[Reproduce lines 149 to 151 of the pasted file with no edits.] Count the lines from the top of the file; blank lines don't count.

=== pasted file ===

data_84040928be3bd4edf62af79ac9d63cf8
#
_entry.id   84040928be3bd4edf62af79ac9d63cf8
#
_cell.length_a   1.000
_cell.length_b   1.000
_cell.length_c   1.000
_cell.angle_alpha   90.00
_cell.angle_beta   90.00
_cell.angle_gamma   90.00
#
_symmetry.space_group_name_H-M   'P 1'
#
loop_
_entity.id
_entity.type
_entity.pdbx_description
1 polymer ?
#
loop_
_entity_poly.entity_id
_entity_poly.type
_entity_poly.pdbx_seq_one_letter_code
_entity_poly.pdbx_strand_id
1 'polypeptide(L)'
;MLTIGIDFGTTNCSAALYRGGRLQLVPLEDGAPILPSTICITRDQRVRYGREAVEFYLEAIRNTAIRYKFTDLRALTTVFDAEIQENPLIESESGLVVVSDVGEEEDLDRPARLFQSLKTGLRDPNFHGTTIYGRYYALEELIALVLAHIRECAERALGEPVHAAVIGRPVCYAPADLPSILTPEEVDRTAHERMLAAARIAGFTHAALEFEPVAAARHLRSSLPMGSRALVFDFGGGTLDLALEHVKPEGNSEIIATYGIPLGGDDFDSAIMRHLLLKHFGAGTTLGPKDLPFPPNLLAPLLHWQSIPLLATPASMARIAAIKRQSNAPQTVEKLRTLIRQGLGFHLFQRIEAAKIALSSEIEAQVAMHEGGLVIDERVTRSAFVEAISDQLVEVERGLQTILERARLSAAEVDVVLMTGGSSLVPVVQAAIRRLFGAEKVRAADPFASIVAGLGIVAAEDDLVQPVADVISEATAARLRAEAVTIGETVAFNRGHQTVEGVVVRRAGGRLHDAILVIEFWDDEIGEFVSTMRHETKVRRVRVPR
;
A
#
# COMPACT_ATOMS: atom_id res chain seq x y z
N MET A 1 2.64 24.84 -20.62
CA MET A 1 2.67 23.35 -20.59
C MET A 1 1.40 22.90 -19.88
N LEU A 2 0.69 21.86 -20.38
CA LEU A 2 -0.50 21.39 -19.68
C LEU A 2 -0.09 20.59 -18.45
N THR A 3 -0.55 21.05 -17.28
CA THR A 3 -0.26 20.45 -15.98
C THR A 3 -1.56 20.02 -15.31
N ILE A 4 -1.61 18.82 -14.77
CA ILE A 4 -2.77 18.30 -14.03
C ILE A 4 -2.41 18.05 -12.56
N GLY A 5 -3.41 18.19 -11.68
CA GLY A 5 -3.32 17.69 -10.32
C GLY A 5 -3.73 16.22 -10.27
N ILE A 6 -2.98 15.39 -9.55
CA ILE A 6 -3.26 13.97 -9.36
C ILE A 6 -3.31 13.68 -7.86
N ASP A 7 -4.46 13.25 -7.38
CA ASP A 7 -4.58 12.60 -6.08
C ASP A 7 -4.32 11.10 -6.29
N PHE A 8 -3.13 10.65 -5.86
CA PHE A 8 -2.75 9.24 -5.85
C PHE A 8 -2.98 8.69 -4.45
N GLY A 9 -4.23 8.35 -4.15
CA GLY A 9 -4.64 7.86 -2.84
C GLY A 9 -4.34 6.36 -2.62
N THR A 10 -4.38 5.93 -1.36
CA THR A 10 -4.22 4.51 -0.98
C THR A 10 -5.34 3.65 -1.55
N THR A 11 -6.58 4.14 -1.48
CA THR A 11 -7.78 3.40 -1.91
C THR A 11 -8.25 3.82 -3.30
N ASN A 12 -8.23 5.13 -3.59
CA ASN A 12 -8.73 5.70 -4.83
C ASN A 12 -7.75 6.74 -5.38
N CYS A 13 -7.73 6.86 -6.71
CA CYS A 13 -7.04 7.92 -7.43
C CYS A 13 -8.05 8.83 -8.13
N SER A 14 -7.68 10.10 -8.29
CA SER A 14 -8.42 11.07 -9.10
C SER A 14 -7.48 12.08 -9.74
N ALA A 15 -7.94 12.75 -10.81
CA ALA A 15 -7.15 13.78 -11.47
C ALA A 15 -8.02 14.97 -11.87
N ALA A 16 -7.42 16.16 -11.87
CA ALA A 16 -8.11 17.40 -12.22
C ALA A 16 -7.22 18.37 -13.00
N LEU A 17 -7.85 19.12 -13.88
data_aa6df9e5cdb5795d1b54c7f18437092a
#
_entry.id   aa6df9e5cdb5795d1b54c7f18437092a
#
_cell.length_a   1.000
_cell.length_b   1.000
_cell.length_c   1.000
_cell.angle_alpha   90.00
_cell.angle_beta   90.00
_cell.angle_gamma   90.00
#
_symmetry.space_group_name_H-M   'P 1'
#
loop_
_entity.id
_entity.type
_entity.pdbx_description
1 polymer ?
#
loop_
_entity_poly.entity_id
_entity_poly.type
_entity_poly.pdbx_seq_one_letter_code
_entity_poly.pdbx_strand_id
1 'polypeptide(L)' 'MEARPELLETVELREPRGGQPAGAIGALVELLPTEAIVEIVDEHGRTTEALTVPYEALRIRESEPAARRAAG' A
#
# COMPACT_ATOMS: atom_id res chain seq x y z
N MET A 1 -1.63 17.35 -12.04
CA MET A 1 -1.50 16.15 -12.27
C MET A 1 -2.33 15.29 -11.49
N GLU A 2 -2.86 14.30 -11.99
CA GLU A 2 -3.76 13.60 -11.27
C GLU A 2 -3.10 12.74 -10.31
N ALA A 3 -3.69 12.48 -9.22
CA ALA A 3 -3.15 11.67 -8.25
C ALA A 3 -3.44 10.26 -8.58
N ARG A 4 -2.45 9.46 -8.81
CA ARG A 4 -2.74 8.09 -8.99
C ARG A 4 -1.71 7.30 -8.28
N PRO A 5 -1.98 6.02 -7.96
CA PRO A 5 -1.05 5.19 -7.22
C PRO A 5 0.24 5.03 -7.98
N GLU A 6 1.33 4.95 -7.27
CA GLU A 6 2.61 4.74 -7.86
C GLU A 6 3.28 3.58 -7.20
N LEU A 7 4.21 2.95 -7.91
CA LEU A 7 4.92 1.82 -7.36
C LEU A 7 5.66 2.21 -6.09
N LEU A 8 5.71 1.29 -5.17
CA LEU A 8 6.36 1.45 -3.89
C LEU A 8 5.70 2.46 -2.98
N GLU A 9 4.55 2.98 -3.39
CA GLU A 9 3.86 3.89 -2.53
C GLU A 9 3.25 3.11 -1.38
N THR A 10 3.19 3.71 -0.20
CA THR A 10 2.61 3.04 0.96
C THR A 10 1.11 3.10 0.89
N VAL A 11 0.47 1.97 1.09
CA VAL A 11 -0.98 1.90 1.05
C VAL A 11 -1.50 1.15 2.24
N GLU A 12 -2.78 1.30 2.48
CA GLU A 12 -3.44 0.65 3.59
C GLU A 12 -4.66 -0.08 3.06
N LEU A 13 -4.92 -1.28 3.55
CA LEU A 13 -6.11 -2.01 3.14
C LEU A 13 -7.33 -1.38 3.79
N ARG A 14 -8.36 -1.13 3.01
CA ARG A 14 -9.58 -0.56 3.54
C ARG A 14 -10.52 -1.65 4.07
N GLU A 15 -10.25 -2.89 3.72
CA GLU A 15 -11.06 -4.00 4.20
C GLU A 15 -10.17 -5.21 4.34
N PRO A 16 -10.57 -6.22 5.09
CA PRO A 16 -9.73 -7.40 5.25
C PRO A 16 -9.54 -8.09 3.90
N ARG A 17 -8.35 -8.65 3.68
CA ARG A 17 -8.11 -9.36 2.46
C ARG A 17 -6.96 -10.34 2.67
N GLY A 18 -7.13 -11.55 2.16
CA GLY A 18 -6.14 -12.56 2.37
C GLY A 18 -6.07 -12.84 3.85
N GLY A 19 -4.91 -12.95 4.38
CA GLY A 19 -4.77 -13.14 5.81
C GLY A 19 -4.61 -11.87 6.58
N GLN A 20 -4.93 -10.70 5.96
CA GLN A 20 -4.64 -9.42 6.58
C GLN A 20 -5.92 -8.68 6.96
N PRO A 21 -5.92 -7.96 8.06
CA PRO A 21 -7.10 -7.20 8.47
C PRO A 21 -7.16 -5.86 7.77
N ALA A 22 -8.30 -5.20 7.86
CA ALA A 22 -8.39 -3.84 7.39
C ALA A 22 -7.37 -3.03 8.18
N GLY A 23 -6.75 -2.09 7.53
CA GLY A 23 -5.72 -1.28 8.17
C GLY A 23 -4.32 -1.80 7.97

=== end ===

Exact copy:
N GLU A 15 -10.25 -2.89 3.72
CA GLU A 15 -11.06 -4.00 4.20
C GLU A 15 -10.17 -5.21 4.34